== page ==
The transition to a climate-neutral society includes several challenges. Reaching an economy with net-zero greenhouse gas emissions (GHG) by 2050 is a high priority for the European Commission and Member States are preparing their 2050 Decarbonisation Plans to lay out the sectoral targets and the measures, which might ensure the successful completion of the full decarbonisation.
Even though the goal is the same, the path chosen by Member States can differ significantly as every Member State has its own specificities and priorities. The online webinar organised by the Regional Centre for Energy Policy Research (REKK) in the framework of the V4 Energy Think Tank Platform focused on some key aspects of the realisation of the 2050 decarbonisation in the Visegrád region.
“We are facing a double challenge here,” said László Szabó, Director of REKK. “Not only we have to go on the path of full decarbonisation but also have to do it in a way to gain higher competitiveness.”
Climate neutrality plans
Running up to the 2050 decarbonisation goals, Member States are required to develop national long-term strategies on how they plan to achieve the greenhouse gas emissions reductions needed to meet their commitments.
“2050 plans should present trajectories towards the full decarbonisation of the economy, however not all countries have so far presented their long-term plans,” said Matúš Mišík, Associate Research Fellow, Slovak Foreign Policy Association. In the V4 region the Czech Republic and Slovakia have submitted their strategies, Hungary has a draft plan, while the Polish long-term decarbonisation plan is still in preparation.
Hungary already stated its intention to become carbon neutral by 2050, which will require yearly investments equal to about 2,5 per cent of the GDP. Besides the long term strategy, the Parliament also adopted the climate law, which set the goal to 2030 as well, implying a decrease in GHG emissions by 40 per cent compared to 1990 levels. Slovakia and the Czech Republic submitted already existing documents to the Commission, however, they do not present modelling for a 100 per cent decarbonisation, thus these plans need to be updated.
“Reaching the last 5-10 per cent of decarbonisation is a very tricky issue,” said Ágnes Törőcsik, Senior Research Associate at REKK. At this phase, Power-to-gas (P2G) and green hydrogen can come into the picture.
The role of green hydrogen in the decarbonisation strategy
The role of green hydrogen and P2G is quite diverse in decarbonisation, it can be used for energy storage, the decarbonisation of the gas and transport sector and the decarbonisation of fossil-based hydrogen production. However, in the V4 region, there is still a long way to come as the status quo of hydrogen is grey.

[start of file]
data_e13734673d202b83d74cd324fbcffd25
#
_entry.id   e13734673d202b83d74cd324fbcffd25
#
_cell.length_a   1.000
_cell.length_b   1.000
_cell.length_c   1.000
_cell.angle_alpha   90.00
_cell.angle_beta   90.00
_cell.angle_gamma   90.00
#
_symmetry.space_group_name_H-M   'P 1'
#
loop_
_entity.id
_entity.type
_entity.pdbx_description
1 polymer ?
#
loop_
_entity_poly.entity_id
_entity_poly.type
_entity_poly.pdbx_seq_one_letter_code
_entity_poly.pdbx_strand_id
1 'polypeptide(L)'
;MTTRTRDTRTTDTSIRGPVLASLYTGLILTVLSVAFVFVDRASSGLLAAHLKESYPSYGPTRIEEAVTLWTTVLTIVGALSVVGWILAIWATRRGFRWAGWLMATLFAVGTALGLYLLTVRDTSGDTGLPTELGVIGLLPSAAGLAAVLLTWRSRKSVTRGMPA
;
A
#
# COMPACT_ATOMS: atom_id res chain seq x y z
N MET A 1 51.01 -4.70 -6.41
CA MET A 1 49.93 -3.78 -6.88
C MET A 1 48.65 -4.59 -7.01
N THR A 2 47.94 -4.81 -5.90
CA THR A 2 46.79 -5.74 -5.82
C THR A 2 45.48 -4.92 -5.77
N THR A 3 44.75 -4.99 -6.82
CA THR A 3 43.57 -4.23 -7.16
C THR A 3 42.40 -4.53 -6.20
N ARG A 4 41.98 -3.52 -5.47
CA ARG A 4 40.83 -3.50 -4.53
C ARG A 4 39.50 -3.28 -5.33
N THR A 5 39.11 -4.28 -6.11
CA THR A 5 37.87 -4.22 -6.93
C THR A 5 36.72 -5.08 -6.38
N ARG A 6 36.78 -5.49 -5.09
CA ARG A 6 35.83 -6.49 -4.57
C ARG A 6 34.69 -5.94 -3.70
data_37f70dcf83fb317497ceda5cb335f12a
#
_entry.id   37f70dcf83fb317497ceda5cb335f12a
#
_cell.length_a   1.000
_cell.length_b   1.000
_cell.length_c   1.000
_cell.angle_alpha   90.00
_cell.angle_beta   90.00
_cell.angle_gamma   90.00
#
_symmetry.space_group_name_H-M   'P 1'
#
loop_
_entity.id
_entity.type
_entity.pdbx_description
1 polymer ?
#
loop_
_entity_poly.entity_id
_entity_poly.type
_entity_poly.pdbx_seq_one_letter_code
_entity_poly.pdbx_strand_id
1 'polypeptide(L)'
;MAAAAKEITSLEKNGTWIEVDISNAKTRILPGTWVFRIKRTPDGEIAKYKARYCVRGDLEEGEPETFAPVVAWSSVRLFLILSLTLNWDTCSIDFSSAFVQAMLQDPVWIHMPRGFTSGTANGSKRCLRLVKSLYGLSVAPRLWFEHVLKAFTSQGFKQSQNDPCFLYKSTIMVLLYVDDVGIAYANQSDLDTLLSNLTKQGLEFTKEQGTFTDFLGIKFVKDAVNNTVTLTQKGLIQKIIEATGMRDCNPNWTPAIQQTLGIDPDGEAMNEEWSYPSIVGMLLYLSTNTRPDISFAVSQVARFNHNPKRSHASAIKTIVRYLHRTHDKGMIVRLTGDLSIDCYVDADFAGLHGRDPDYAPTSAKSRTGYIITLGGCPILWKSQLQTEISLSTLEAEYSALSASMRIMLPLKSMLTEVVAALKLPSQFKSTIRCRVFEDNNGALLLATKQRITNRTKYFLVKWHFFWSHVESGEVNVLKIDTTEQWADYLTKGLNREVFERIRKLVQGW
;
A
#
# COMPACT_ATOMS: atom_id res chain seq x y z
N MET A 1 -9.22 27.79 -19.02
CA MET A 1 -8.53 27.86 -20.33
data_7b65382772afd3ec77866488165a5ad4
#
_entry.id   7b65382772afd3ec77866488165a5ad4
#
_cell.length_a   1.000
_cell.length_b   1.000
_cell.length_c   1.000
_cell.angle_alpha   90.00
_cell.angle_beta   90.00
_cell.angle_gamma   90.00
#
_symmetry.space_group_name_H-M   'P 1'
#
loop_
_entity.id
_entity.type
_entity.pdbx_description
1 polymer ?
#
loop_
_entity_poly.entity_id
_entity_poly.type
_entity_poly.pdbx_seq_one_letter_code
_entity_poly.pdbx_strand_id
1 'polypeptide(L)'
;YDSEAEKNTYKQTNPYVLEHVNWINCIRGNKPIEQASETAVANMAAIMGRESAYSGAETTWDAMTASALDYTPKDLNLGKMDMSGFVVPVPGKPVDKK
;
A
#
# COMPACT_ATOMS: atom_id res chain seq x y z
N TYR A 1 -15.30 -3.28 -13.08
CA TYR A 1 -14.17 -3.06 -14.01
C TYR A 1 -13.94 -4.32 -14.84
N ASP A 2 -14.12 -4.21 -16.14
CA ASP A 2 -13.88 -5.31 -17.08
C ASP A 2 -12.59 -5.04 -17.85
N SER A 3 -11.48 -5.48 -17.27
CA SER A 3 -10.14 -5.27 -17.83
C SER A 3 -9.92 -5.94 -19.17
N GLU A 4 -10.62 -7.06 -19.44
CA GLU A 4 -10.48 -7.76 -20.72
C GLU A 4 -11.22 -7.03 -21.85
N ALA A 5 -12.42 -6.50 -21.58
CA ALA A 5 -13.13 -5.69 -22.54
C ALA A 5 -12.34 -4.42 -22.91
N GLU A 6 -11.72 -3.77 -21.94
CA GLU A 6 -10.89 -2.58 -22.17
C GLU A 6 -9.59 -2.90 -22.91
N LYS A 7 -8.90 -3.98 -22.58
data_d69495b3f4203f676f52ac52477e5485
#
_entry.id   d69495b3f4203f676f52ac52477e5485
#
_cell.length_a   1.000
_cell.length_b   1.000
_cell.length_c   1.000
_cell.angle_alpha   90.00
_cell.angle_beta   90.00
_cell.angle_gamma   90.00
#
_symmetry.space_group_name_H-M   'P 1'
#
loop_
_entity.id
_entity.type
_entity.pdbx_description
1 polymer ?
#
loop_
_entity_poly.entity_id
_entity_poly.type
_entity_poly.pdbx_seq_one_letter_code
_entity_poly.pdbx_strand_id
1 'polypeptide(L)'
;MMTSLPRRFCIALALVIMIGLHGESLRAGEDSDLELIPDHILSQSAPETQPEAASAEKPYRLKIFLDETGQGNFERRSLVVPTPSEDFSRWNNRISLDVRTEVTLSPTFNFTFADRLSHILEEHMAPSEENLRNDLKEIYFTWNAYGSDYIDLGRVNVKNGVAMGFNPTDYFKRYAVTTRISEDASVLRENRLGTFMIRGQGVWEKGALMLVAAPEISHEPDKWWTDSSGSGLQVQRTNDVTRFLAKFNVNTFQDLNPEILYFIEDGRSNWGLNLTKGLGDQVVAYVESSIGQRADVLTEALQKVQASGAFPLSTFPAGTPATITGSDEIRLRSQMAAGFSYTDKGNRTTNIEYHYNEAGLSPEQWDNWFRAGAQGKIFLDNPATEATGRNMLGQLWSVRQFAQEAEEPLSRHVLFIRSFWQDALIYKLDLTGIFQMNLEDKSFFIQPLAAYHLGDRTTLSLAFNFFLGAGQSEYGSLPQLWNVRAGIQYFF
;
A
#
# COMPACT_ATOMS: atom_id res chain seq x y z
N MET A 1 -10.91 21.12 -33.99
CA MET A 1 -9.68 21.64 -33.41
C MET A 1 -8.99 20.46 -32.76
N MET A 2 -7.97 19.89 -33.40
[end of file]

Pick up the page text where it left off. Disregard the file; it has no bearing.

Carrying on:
Poland is the fifth-largest hydrogen producer in the world producing about 14 per cent of Europe’s hydrogen demand, all coming from fossil fuels. The largest Polish chemical company, Azoty and oil and gas company Lotos are supplying the majority of this hydrogen. In the Czech Republic, there are currently ten industrial plants producing grey hydrogen. In Slovakia, the situation is very similar there are two big hydrogen producers and the Slovnaft oil refinery plans to increase its hydrogen production capacities with another production plant producing grey hydrogen. In Hungary, the most important producers are the MOL Danube oil refinery and a chemical raw material manufacturer BorsodChem, both producing grey hydrogen, but there is a smaller P2G pilot project already in operation.
The share of hydrogen in the EU energy mix is very small, under 2 per cent currently, but the EU wants to see at least 6 gigawatts (GW) of renewable electrolyser capacity that can produce up to 1 million tonnes of renewable hydrogen realised by 2024 and 40 GW, producing 10 million tonnes, by 2030. The V4 countries also presented their ambitions, with Poland aiming to reach 2 GW, Hungary 0,6 GW and the Czech Republic 0,4-1,7 GW of hydrogen electrolysis capacity, by 2030. In comparison, the German plan aims for 5 GW by 2025.
Ágenes Törőcsik notes that the 40 GW capacity increase by 2030 will equal the energy value of 12-15 billion cubic metres (bcm) of natural gas and that time the EU total energy demand from gas will reach 400 bcm so the ratio will be still very limited.